I've been trying to find a good contrast to these rusty orange shades, and it'a interesting to see how poorly these hand-dyed fabrics, coloured with natural dyes, go with their commercial cousins. However,
Magie Relph sells plain cotton which is indigo dyed, so I invested in a metre of this and it goes really well. I think the colours are too subtle to capture with my photography in terms of what goes and what doesn't but I might try a photo shoot on a non-raining day to see if I can demonstrate what I mean regarding natural hand-dyed vs commercially printed fabrics. Meanwhile, the cloths are busy oxidising on the line prior to a dip in soda solution, and they can do this in the rain as well as the dry.

My son is intrigued by these fabrics. His comment was that they look dirty, used and worn. I told him that was intentional, which has given him food for thought. He can sort of see the point of this. I'll be curious to see what he thinks of what I make with them, in due course.

Friday, 20 June 2008

Ferrous Sulphate Dyeing

Yesterday, the urge to dye came upon me. This, in part, was due to the arrival of my order from ArtVanGo. Among the goodies was a bag of ferrous sulphate, looking for all the world like mouldy salt. The sun was shining, the wind was blowing. There was no time like the present, so I went for it.


Instructions come with the chemical, which can also be found here. I'd also seen a variation on the blog of Purple Missus. I did a sort of hybrid method by adding the strong tea brew to the caustic soda solution. I found this knocked back the bright colour created by the iron rust, creating a muddier greying the longer the fabric was exposed. My first reaction was that this had spoiled the effect, but now the cloth is dry and pressed, I think the effect is of extreme ageing which certainly has its place in my palette. I dyed another length of calico with no tea/tannin added and this was much brighter by the time it dried - it's the fabric at the top of the picture. As in indigo dyeing, what you fish out of the pot is not what you eventually get.....

So here's some cloth to add to my collection, and I'll have to think about what I'm going to do with this technique to move it on. It would be interesting to try some rust transfer dyeing over this base cloth to create greater variation, and to consider tie dye techniques and using the tea to create pattern on the surface by dipping, dribbling or shibori methods. Meanwhile, I have these pieces to play with.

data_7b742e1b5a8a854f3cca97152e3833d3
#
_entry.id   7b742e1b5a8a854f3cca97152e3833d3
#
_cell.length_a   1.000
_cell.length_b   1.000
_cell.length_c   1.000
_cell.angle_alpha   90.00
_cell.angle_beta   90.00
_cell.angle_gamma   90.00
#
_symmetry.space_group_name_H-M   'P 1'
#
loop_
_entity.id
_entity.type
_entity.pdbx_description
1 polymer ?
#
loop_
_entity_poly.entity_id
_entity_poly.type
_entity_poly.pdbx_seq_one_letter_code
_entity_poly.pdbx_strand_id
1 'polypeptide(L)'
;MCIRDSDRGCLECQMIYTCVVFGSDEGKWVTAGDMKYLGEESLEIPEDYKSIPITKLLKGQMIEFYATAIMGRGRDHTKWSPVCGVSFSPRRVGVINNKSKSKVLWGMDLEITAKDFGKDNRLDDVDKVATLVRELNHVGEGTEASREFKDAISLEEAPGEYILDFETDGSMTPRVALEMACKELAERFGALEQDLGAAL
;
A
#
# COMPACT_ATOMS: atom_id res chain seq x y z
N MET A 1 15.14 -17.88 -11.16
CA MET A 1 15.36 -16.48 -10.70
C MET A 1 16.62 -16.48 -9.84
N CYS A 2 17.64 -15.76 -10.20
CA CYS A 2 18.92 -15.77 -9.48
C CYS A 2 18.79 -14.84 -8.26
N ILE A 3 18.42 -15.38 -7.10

Tuesday, 17 June 2008

Melting with Maggie

I was lucky enought to get a place on a 2 day workshop (Hot Fix) with Maggie Grey on 13th and 14th June in Bournemouth. She has posted some lovely photos of students' work on her blog.

Here are some rather fuzzy pix of works in progress which I started during this very enjoyable workshop, learning all sorts of new techniques, as well as revisiting a few golden oldies.


It will be interesting to see how they progress now, and how quickly that will happen! I've sent off for supplies so I can take them forward. For example, the thread laid on the piece above belonged to another student, Sue H, (funnily enough, both we Sues are owners of Lily sewing machines, which is what Susan means). I took a photo for reference but it hasn't really shown up very well. Unfortunately, Sue H couldn't recall the thread's origin, so I've ordered some dyed threads from Stef Francis and some ready-to-dye ones from Texere for some do-it-yourself space dyeing. I hope that couching the threads and perhaps some beads will integrate the elements so that it looks less like a box of prettily wrapped chocolate truffles and more something richly organic.


This one needs some stitching, couching and beading, to emphasize and enhance the floral feature. I probably have what's needed to do that.


This piece will include stitching and beading, too. Integration and enhancement will be the idea behind this.


Not quite sure where I'll go with this crunchy rose, but there's no hurry - I've plenty to be getting on with!